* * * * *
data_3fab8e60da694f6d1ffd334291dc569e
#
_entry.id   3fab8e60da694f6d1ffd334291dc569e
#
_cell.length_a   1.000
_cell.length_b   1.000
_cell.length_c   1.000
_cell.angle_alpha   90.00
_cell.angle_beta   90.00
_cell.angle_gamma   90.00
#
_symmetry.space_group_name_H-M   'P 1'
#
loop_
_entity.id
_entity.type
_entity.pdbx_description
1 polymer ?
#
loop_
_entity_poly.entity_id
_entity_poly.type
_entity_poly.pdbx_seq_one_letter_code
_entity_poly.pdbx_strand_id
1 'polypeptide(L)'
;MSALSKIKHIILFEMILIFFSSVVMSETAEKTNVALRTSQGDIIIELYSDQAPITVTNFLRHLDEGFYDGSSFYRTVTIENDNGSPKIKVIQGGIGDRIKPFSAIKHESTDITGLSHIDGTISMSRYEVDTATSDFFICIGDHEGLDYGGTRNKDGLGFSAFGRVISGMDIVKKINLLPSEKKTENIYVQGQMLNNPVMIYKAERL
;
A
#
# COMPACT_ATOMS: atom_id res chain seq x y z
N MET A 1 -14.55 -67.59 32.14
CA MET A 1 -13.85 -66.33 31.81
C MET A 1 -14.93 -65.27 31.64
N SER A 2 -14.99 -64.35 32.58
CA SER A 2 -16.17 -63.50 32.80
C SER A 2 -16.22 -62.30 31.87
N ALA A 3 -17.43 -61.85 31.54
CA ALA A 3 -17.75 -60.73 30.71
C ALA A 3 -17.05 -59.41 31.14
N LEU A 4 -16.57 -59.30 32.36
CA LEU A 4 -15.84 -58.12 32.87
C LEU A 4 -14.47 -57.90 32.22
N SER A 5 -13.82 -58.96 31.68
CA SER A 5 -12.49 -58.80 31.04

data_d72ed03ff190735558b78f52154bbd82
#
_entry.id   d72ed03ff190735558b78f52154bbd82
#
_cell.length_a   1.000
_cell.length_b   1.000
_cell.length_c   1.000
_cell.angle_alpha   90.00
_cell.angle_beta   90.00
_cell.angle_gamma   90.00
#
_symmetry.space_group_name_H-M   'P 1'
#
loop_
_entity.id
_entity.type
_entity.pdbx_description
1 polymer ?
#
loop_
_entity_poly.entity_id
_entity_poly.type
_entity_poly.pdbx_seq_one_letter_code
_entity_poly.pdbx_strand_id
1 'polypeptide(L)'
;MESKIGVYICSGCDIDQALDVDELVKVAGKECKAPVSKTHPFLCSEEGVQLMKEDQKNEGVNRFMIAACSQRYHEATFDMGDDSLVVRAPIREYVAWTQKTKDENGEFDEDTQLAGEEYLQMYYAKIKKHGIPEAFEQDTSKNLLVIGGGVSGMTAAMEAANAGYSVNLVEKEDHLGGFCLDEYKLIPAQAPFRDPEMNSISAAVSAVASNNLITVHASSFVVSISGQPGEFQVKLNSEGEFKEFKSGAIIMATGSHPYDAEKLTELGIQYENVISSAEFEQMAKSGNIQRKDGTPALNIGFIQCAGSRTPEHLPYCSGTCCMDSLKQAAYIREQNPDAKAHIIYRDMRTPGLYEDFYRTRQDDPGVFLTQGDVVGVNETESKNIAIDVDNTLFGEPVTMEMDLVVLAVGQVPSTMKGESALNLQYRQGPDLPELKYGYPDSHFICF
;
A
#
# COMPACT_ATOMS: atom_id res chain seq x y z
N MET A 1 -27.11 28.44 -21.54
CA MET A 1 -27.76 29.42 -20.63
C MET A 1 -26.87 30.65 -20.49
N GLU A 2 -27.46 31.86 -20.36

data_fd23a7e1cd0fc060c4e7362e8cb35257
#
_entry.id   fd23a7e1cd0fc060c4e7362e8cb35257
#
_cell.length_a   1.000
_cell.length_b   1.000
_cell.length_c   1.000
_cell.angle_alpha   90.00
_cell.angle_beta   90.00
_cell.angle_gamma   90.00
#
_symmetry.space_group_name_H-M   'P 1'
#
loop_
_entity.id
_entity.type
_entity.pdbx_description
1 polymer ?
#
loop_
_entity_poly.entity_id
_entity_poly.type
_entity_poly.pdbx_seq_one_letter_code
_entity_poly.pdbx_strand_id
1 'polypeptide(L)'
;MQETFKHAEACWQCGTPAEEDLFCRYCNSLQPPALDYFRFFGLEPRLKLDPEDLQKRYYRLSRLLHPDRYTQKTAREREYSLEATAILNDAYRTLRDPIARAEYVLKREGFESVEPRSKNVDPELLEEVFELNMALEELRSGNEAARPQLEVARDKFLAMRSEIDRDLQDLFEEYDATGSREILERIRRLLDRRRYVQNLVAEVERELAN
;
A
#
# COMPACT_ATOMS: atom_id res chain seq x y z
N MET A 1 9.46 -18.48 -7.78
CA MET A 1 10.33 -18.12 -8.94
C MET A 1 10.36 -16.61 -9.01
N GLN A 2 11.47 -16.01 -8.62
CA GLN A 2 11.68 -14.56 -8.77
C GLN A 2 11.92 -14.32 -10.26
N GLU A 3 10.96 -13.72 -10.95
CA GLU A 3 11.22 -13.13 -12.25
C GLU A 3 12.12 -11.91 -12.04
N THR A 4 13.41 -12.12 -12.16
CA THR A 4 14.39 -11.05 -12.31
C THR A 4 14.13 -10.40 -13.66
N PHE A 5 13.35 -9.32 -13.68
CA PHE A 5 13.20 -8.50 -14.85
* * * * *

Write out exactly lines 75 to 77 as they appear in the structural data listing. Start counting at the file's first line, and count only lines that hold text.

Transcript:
N MET A 1 -27.11 28.44 -21.54
CA MET A 1 -27.76 29.42 -20.63
C MET A 1 -26.87 30.65 -20.49